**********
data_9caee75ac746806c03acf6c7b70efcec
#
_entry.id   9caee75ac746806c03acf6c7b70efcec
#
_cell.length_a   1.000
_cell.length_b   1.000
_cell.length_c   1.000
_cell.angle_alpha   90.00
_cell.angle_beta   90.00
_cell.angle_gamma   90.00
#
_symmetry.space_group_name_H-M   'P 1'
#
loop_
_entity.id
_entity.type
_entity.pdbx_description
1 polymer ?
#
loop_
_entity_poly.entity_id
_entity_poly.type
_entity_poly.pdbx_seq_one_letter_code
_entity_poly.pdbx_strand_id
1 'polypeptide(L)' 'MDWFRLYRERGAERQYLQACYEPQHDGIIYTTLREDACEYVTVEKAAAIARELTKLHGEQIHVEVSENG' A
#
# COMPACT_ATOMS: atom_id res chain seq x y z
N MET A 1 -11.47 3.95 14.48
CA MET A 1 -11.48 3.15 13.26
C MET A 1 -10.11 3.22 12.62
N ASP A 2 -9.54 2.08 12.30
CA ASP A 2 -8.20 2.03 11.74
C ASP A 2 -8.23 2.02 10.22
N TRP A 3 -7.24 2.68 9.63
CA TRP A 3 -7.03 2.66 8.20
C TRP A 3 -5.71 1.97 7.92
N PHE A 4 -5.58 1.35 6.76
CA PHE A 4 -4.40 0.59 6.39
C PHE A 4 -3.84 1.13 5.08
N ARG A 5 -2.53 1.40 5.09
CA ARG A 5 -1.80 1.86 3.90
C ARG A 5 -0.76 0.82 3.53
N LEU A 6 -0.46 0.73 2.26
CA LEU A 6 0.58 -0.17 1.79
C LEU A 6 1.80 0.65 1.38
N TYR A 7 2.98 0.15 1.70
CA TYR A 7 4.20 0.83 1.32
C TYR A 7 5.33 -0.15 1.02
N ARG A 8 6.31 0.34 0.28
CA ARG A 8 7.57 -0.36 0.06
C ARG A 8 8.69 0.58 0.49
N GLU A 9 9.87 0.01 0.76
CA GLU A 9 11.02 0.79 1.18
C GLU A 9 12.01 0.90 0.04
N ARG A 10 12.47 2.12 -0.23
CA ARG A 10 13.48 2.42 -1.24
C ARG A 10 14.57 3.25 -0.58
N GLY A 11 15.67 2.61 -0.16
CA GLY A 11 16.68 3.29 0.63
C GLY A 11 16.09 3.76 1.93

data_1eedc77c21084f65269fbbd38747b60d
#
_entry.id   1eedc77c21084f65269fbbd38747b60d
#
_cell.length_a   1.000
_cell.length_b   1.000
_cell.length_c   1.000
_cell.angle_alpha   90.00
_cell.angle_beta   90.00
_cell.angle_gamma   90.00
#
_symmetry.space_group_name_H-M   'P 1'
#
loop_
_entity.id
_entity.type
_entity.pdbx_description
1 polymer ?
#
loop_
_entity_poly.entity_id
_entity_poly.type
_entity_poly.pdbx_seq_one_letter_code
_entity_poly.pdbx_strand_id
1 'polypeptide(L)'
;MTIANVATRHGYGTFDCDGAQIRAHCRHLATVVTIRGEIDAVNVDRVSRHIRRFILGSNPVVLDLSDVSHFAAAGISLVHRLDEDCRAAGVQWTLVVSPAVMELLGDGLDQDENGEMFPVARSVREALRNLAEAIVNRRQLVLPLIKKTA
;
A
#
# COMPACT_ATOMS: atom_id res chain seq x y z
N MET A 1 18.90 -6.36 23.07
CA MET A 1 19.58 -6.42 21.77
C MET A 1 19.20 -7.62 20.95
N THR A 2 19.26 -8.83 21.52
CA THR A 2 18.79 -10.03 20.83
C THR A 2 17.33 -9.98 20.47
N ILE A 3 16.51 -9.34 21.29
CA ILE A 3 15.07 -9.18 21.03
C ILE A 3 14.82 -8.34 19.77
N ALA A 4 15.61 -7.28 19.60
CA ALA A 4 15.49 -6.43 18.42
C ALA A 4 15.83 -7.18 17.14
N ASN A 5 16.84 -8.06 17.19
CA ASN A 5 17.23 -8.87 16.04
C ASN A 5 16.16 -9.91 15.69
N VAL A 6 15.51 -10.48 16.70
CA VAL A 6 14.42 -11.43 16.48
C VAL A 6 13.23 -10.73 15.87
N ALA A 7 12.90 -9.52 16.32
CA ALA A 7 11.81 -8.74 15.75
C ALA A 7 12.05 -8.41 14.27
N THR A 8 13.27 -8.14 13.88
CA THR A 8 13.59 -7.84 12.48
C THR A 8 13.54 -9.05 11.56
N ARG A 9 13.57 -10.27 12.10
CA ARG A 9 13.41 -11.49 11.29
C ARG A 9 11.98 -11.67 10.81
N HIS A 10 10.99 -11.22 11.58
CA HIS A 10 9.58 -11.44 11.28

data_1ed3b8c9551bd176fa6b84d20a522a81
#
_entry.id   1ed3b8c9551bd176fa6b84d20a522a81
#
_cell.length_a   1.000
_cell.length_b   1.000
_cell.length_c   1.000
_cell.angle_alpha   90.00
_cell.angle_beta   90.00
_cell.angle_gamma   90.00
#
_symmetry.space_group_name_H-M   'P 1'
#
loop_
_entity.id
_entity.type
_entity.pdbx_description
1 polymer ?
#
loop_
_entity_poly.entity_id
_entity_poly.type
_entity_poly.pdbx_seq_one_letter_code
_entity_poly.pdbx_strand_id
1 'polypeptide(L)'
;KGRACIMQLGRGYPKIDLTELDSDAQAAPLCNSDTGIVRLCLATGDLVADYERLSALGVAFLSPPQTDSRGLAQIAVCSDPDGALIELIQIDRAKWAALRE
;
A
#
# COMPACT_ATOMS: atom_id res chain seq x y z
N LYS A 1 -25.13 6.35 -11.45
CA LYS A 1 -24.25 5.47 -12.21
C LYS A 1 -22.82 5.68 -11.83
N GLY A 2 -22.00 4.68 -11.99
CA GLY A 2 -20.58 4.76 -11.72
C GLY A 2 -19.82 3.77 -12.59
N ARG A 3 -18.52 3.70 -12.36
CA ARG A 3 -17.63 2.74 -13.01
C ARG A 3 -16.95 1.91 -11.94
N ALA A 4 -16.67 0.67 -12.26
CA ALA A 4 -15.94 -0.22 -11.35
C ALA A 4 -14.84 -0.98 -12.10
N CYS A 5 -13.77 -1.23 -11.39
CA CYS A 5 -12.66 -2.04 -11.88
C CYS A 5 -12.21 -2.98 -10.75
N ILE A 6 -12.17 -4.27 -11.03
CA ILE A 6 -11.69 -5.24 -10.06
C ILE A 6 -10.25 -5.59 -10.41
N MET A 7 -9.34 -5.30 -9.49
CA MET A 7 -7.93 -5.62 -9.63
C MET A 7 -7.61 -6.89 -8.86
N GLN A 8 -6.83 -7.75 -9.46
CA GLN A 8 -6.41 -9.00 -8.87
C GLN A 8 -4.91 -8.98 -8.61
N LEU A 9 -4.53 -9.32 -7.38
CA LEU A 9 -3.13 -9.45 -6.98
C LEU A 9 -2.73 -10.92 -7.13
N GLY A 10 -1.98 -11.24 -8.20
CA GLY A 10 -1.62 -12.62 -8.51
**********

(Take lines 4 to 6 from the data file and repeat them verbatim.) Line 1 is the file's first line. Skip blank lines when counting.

#
_cell.length_a   1.000
_cell.length_b   1.000